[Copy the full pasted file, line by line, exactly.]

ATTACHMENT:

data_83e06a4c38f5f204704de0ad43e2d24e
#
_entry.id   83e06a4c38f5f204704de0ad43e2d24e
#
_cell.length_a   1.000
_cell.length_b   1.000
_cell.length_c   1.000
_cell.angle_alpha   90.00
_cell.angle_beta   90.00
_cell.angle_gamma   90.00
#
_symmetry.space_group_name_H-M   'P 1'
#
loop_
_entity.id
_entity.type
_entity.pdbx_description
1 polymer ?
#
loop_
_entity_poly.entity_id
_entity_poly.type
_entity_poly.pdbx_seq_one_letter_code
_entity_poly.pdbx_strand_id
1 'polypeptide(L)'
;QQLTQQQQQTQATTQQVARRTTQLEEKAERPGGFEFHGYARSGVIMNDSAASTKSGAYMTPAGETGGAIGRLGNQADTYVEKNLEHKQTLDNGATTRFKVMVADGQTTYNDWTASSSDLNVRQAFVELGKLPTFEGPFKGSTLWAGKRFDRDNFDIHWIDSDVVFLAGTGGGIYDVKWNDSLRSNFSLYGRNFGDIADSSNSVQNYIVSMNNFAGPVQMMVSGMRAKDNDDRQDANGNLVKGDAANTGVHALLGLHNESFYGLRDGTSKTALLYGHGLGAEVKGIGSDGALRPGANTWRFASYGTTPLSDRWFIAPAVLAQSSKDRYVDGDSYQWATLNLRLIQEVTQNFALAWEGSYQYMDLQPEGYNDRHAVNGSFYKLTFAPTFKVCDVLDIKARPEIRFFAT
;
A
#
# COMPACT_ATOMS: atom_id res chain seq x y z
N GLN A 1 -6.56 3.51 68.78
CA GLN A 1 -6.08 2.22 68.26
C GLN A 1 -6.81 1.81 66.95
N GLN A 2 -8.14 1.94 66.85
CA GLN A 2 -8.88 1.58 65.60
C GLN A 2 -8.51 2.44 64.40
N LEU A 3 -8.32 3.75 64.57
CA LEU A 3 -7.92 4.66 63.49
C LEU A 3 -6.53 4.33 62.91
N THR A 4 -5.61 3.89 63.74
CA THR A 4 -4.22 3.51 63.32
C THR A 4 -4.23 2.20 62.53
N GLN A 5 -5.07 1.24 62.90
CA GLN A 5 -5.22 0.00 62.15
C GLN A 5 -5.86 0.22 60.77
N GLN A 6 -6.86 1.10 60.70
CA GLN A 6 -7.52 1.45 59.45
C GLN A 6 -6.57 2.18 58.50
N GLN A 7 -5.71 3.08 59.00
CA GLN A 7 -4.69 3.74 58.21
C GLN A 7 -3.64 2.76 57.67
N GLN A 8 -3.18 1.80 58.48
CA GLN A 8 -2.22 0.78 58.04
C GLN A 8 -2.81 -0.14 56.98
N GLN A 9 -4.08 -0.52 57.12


data_83e06a4c38f5f204704de0ad43e2d24e
#
_entry.id   83e06a4c38f5f204704de0ad43e2d24e
#
_cell.length_a   1.000
_cell.length_b   1.000
_cell.length_c   1.000
_cell.angle_alpha   90.00
_cell.angle_beta   90.00
_cell.angle_gamma   90.00
#
_symmetry.space_group_name_H-M   'P 1'
#
loop_
_entity.id
_entity.type
_entity.pdbx_description
1 polymer ?
#
loop_
_entity_poly.entity_id
_entity_poly.type
_entity_poly.pdbx_seq_one_letter_code
_entity_poly.pdbx_strand_id
1 'polypeptide(L)'
;QQLTQQQQQTQATTQQVARRTTQLEEKAERPGGFEFHGYARSGVIMNDSAASTKSGAYMTPAGETGGAIGRLGNQADTYVEKNLEHKQTLDNGATTRFKVMVADGQTTYNDWTASSSDLNVRQAFVELGKLPTFEGPFKGSTLWAGKRFDRDNFDIHWIDSDVVFLAGTGGGIYDVKWNDSLRSNFSLYGRNFGDIADSSNSVQNYIVSMNNFAGPVQMMVSGMRAKDNDDRQDANGNLVKGDAANTGVHALLGLHNESFYGLRDGTSKTALLYGHGLGAEVKGIGSDGALRPGANTWRFASYGTTPLSDRWFIAPAVLAQSSKDRYVDGDSYQWATLNLRLIQEVTQNFALAWEGSYQYMDLQPEGYNDRHAVNGSFYKLTFAPTFKVCDVLDIKARPEIRFFAT
;
A
#
# COMPACT_ATOMS: atom_id res chain seq x y z
N GLN A 1 -6.56 3.51 68.78
CA GLN A 1 -6.08 2.22 68.26
C GLN A 1 -6.81 1.81 66.95
N GLN A 2 -8.14 1.94 66.85
CA GLN A 2 -8.88 1.58 65.60
C GLN A 2 -8.51 2.44 64.40
N LEU A 3 -8.32 3.75 64.57
CA LEU A 3 -7.92 4.66 63.49
C LEU A 3 -6.53 4.33 62.91
N THR A 4 -5.61 3.89 63.74
CA THR A 4 -4.22 3.51 63.32
C THR A 4 -4.23 2.20 62.53
N GLN A 5 -5.07 1.24 62.90
CA GLN A 5 -5.22 0.00 62.15
C GLN A 5 -5.86 0.22 60.77
N GLN A 6 -6.86 1.10 60.70
CA GLN A 6 -7.52 1.45 59.45
C GLN A 6 -6.57 2.18 58.50
N GLN A 7 -5.71 3.08 59.00
CA GLN A 7 -4.69 3.74 58.21
C GLN A 7 -3.64 2.76 57.67
N GLN A 8 -3.18 1.80 58.48
CA GLN A 8 -2.22 0.78 58.04
C GLN A 8 -2.81 -0.14 56.98
N GLN A 9 -4.08 -0.52 57.12